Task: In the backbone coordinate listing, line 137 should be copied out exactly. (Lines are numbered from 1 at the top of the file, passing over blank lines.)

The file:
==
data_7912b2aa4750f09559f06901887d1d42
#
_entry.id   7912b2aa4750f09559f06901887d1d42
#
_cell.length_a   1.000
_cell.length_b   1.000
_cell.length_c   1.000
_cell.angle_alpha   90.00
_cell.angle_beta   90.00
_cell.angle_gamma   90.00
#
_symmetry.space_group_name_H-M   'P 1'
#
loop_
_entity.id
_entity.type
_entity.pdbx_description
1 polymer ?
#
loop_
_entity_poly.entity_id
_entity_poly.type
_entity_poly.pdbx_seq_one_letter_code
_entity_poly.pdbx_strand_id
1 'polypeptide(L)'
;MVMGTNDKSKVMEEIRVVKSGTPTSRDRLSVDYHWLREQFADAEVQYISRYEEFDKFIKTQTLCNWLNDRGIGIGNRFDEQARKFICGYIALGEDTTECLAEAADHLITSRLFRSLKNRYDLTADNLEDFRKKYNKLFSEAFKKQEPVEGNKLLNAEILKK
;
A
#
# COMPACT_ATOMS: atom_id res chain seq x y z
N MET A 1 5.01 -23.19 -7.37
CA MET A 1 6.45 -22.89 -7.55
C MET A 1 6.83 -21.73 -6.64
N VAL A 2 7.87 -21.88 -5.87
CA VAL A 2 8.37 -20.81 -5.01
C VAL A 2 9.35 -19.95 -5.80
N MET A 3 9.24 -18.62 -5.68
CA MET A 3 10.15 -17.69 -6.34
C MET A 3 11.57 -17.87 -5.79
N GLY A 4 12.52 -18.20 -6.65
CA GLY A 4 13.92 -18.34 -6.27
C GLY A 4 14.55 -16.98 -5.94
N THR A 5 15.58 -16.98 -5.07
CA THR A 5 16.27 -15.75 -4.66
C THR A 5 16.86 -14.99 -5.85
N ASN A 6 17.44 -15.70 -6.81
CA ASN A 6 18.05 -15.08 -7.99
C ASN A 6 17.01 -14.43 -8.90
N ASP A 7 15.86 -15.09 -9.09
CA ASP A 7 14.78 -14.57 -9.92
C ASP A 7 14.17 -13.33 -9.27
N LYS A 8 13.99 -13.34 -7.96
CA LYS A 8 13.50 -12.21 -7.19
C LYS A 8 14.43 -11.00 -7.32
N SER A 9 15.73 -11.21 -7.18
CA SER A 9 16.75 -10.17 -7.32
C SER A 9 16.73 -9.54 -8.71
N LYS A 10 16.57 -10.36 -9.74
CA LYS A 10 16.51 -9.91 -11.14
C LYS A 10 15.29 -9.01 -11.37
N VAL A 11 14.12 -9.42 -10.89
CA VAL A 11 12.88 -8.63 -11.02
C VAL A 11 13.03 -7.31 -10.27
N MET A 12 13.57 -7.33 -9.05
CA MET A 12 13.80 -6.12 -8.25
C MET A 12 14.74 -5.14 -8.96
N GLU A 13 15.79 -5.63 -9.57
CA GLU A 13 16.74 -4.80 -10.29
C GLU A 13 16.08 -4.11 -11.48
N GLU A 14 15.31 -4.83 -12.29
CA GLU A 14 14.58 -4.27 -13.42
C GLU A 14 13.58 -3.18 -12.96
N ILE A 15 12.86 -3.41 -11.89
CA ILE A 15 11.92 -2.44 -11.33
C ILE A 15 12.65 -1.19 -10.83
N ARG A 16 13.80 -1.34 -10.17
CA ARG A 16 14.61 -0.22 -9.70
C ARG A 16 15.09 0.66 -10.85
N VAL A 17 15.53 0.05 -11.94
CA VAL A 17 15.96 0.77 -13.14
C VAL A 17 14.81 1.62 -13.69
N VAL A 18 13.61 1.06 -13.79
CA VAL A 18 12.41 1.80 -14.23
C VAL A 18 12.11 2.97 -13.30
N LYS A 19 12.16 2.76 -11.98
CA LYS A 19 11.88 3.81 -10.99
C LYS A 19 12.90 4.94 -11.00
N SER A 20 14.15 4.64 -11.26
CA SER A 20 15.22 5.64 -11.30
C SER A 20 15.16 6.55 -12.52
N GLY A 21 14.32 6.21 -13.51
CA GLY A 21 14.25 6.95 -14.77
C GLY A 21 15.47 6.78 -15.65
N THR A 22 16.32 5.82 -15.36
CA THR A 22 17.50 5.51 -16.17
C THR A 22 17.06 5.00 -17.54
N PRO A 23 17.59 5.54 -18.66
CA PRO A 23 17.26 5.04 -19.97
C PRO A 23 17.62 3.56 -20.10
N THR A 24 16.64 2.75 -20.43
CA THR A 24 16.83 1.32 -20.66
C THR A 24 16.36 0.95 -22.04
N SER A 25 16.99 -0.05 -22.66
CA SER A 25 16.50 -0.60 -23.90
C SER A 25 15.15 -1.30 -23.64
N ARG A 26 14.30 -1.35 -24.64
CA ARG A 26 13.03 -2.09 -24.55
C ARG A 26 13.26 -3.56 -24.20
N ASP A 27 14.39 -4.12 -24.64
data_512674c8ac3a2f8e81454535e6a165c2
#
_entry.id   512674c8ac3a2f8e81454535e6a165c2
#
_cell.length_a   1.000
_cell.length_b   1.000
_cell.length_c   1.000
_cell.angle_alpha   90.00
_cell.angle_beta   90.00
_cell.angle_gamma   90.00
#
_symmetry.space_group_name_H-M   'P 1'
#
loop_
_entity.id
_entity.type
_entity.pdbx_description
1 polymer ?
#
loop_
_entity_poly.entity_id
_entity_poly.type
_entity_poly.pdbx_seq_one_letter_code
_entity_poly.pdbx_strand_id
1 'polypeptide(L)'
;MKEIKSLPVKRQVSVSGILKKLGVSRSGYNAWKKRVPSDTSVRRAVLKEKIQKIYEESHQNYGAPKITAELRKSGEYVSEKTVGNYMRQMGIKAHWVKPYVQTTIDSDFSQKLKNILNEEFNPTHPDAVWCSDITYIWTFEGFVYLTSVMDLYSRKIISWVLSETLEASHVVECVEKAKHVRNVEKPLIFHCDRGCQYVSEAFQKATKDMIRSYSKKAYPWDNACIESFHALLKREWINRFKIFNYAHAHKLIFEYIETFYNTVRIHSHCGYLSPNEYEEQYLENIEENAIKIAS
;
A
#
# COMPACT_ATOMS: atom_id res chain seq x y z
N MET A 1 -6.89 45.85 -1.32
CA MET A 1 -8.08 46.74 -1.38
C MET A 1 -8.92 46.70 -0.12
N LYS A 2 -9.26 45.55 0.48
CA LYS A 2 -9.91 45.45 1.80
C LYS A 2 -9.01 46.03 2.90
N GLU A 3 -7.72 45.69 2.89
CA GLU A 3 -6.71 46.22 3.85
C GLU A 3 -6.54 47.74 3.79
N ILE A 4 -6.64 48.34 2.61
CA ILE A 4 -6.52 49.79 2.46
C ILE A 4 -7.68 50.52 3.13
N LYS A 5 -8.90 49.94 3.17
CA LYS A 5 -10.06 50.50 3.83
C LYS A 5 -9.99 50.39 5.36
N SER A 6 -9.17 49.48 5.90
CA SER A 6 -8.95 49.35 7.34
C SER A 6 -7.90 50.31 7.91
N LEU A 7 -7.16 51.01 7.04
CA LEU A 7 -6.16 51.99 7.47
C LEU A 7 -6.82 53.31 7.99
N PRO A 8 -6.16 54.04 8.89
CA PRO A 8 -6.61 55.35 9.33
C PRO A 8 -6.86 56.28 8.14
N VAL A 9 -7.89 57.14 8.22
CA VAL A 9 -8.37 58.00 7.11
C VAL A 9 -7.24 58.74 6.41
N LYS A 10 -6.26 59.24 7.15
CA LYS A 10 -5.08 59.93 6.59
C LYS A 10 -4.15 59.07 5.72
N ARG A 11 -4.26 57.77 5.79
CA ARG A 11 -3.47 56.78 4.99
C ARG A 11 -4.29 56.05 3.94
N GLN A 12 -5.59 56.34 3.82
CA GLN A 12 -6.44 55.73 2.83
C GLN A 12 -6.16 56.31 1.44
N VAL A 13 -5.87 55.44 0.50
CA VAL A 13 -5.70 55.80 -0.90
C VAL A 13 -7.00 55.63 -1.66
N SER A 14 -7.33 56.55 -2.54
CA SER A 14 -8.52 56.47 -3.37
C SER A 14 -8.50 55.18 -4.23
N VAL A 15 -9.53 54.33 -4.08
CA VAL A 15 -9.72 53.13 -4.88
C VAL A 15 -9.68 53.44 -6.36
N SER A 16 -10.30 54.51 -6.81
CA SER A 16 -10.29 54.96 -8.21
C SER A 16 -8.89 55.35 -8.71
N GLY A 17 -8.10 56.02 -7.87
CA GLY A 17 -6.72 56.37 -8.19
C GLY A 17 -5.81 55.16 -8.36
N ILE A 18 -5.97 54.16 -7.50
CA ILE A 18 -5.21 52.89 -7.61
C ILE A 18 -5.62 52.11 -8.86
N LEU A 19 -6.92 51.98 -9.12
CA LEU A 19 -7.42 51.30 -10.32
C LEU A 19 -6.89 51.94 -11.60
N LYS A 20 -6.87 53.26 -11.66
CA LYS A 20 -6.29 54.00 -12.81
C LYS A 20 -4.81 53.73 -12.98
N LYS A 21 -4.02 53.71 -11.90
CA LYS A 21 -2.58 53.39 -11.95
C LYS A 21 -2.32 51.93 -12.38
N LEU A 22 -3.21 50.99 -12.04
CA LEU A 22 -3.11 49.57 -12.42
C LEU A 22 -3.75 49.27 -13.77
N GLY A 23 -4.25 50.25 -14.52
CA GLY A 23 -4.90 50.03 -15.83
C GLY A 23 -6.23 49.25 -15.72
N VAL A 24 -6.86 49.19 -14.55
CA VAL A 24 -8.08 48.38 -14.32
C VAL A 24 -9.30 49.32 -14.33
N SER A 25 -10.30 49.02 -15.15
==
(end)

A